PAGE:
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State plans to electrify a million homes annually over ten years

By Macharia Kamau - Aug 8th 2022

The next administration will have to keep up with heavy investments in connecting Kenyans to electricity as the country eyes universal power access by 2030.

The Ministry of Energy notes that Kenya will have to connect about a million new households to power every year, which will guarantee that every Kenyan will have access by the turn of this decade.

In a new white paper, The Kenya Energy Sector Roadmap 2040 - the Ministry noted this would entail connecting six million households that are not yet currently hooked to the grid as well as an additional three million households that will be formed over the decade.

President Uhuru Kenyatta’s regime increased households that have access to electricity from a paltry 2.5 million in 2013 to the current 8.6 million. This is 71 per cent of the 12.1 million households that Kenya had as of 2019, with the access to electricity being among the highest in the region where the average access rate is 48.35 per cent.

“To achieve 100 per cent access by 2030, Kenya needs to accelerate grid or grid equivalent connections to one million connections per annum between 2023 and 2030, with a significant increase after 2030 to accommodate a growing population and the attendant higher demand across the household, industrial, transport, and commercial sectors,” said the Energy Ministry’s white paper.

“It is estimated that Kenya currently has about 14 million households of which about six million are not connected to the grid, in addition, an average of 300,000 new households need a connection every year … By 2030, there will be approximately 17 million households requiring connections.

“Therefore, to achieve its 100 per cent access goals, Kenya must commit to connecting over nine million new households by 2030. This translates into a connection target of one million households every year by 2026.”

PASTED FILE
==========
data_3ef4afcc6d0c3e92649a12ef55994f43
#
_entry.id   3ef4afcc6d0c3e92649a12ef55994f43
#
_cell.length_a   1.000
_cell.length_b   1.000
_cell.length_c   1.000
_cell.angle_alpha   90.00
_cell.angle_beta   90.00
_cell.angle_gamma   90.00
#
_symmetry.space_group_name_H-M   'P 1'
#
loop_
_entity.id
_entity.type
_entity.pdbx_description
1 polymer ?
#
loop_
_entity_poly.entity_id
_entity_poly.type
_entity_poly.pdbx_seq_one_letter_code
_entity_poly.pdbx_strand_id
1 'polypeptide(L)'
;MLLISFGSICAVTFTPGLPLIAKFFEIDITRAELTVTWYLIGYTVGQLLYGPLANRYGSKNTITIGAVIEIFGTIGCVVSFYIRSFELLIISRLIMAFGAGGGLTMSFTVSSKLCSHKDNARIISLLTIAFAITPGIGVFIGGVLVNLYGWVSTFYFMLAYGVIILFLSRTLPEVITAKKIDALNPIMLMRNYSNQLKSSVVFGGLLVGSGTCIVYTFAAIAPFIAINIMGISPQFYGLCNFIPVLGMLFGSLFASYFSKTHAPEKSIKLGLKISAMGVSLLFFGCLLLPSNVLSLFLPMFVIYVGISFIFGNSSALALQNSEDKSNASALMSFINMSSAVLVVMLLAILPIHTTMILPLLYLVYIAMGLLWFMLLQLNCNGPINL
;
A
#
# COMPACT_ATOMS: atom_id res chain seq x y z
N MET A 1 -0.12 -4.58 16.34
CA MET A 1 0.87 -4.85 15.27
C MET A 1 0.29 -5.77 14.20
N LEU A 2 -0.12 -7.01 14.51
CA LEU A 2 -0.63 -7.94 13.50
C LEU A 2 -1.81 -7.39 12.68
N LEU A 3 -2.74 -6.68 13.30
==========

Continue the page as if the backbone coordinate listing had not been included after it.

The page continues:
The growth in electricity access was largely on account of the last mile connectivity programme.

The programme, funded by the State, though offered many homes access to power was to the detriment of Kenya Power owing to a delay in government remitting funds for the project.

While many households have access to power, the cost remains prohibitive. Prices were reduced by 15 per cent early this year to about Sh21 per unit from a high of Sh25.9 per unit.

The ministry however notes that this can come down to about Sh11 per unit. This will be achieved by increasingly reducing the fuel cost charge as well as cutting down on system losses.

This is however expected to happen over the next two decades.

“There is a need for Kenya to reduce its electricity bills by at least 50 per cent to realise its industrialisation ambitions and encourage the uptake of clean energy. This would mean a reduction of household electricity costs to at least nine US dollar cents (Sh10.6) per kilowatt hours (kWh) by 2040,” said the ministry.

Power usage by Kenyans, especially many households connected over the last decade has been low, which has meant low returns for Kenya Power. According to the Ministry of Energy, the per capita power consumption stands at 164 units (kWh), which compares poorly to other countries in Sub-Saharan Africa whose average consumption stands at 180 units.

It is even higher in South Africa at 3,800 units. The government hopes that Kenyans can find more use for electricity and grow per capita consumption to 3,000 units.

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